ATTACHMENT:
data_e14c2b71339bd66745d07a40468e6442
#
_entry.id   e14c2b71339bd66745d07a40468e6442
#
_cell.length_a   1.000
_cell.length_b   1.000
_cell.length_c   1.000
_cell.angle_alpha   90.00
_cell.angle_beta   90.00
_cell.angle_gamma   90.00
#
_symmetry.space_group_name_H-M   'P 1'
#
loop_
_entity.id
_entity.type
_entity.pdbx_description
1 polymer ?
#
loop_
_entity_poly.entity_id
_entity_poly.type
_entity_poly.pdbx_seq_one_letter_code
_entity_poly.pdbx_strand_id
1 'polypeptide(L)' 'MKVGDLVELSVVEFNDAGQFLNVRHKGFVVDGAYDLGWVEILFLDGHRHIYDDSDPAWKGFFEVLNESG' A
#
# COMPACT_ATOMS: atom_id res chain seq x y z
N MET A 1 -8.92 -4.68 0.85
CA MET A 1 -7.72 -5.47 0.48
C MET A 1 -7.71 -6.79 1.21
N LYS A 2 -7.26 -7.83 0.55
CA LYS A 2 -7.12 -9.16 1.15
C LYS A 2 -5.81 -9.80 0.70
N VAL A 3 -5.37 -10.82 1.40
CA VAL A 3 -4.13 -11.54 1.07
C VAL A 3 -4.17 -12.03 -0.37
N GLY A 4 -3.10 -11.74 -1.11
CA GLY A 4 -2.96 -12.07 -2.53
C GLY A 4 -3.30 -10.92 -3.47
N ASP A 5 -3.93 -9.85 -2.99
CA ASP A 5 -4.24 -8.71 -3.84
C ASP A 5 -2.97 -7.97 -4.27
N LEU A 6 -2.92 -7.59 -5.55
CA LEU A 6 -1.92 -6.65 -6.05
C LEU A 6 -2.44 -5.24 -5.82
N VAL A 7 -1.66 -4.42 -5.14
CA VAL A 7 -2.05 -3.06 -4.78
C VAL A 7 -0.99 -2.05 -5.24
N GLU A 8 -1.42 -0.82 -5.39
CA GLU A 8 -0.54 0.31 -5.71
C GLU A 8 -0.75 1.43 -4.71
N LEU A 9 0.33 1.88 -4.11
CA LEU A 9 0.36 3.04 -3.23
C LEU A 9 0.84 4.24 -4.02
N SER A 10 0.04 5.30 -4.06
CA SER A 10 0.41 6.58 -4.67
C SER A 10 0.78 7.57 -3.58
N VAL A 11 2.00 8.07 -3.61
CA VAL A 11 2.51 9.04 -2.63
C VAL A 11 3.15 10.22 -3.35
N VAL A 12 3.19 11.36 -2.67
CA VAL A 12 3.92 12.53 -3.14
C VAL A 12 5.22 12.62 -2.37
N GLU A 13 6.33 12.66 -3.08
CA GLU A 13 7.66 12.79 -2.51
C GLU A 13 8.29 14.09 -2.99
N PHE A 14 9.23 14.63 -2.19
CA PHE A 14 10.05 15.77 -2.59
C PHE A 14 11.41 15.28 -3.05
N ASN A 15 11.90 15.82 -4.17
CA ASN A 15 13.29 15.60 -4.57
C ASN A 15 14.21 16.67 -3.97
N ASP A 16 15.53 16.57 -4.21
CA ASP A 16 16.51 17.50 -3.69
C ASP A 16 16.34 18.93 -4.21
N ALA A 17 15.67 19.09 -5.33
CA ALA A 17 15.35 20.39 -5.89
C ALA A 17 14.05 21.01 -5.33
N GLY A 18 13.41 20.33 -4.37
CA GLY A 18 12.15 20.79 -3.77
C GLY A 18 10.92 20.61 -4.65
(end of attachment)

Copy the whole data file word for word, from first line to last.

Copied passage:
data_e14c2b71339bd66745d07a40468e6442
#
_entry.id   e14c2b71339bd66745d07a40468e6442
#
_cell.length_a   1.000
_cell.length_b   1.000
_cell.length_c   1.000
_cell.angle_alpha   90.00
_cell.angle_beta   90.00
_cell.angle_gamma   90.00
#
_symmetry.space_group_name_H-M   'P 1'
#
loop_
_entity.id
_entity.type
_entity.pdbx_description
1 polymer ?
#
loop_
_entity_poly.entity_id
_entity_poly.type
_entity_poly.pdbx_seq_one_letter_code
_entity_poly.pdbx_strand_id
1 'polypeptide(L)' 'MKVGDLVELSVVEFNDAGQFLNVRHKGFVVDGAYDLGWVEILFLDGHRHIYDDSDPAWKGFFEVLNESG' A
#
# COMPACT_ATOMS: atom_id res chain seq x y z
N MET A 1 -8.92 -4.68 0.85
CA MET A 1 -7.72 -5.47 0.48
C MET A 1 -7.71 -6.79 1.21
N LYS A 2 -7.26 -7.83 0.55
CA LYS A 2 -7.12 -9.16 1.15
C LYS A 2 -5.81 -9.80 0.70
N VAL A 3 -5.37 -10.82 1.40
CA VAL A 3 -4.13 -11.54 1.07
C VAL A 3 -4.17 -12.03 -0.37
N GLY A 4 -3.10 -11.74 -1.11
CA GLY A 4 -2.96 -12.07 -2.53
C GLY A 4 -3.30 -10.92 -3.47
N ASP A 5 -3.93 -9.85 -2.99
CA ASP A 5 -4.24 -8.71 -3.84
C ASP A 5 -2.97 -7.97 -4.27
N LEU A 6 -2.92 -7.59 -5.55
CA LEU A 6 -1.92 -6.65 -6.05
C LEU A 6 -2.44 -5.24 -5.82
N VAL A 7 -1.66 -4.42 -5.14
CA VAL A 7 -2.05 -3.06 -4.78
C VAL A 7 -0.99 -2.05 -5.24
N GLU A 8 -1.42 -0.82 -5.39
CA GLU A 8 -0.54 0.31 -5.71
C GLU A 8 -0.75 1.43 -4.71
N LEU A 9 0.33 1.88 -4.11
CA LEU A 9 0.36 3.04 -3.23
C LEU A 9 0.84 4.24 -4.02
N SER A 10 0.04 5.30 -4.06
CA SER A 10 0.41 6.58 -4.67
C SER A 10 0.78 7.57 -3.58
N VAL A 11 2.00 8.07 -3.61
CA VAL A 11 2.51 9.04 -2.63
C VAL A 11 3.15 10.22 -3.35
N VAL A 12 3.19 11.36 -2.67
CA VAL A 12 3.92 12.53 -3.14
C VAL A 12 5.22 12.62 -2.37
N GLU A 13 6.33 12.66 -3.08
CA GLU A 13 7.66 12.79 -2.51
C GLU A 13 8.29 14.09 -2.99
N PHE A 14 9.23 14.63 -2.19
CA PHE A 14 10.05 15.77 -2.59
C PHE A 14 11.41 15.28 -3.05
N ASN A 15 11.90 15.82 -4.17
CA ASN A 15 13.29 15.60 -4.57
C ASN A 15 14.21 16.67 -3.97
N ASP A 16 15.53 16.57 -4.21
CA ASP A 16 16.51 17.50 -3.69
C ASP A 16 16.34 18.93 -4.21
N ALA A 17 15.67 19.09 -5.33
CA ALA A 17 15.35 20.39 -5.89
C ALA A 17 14.05 21.01 -5.33
N GLY A 18 13.41 20.33 -4.37
CA GLY A 18 12.15 20.79 -3.77
C GLY A 18 10.92 20.61 -4.65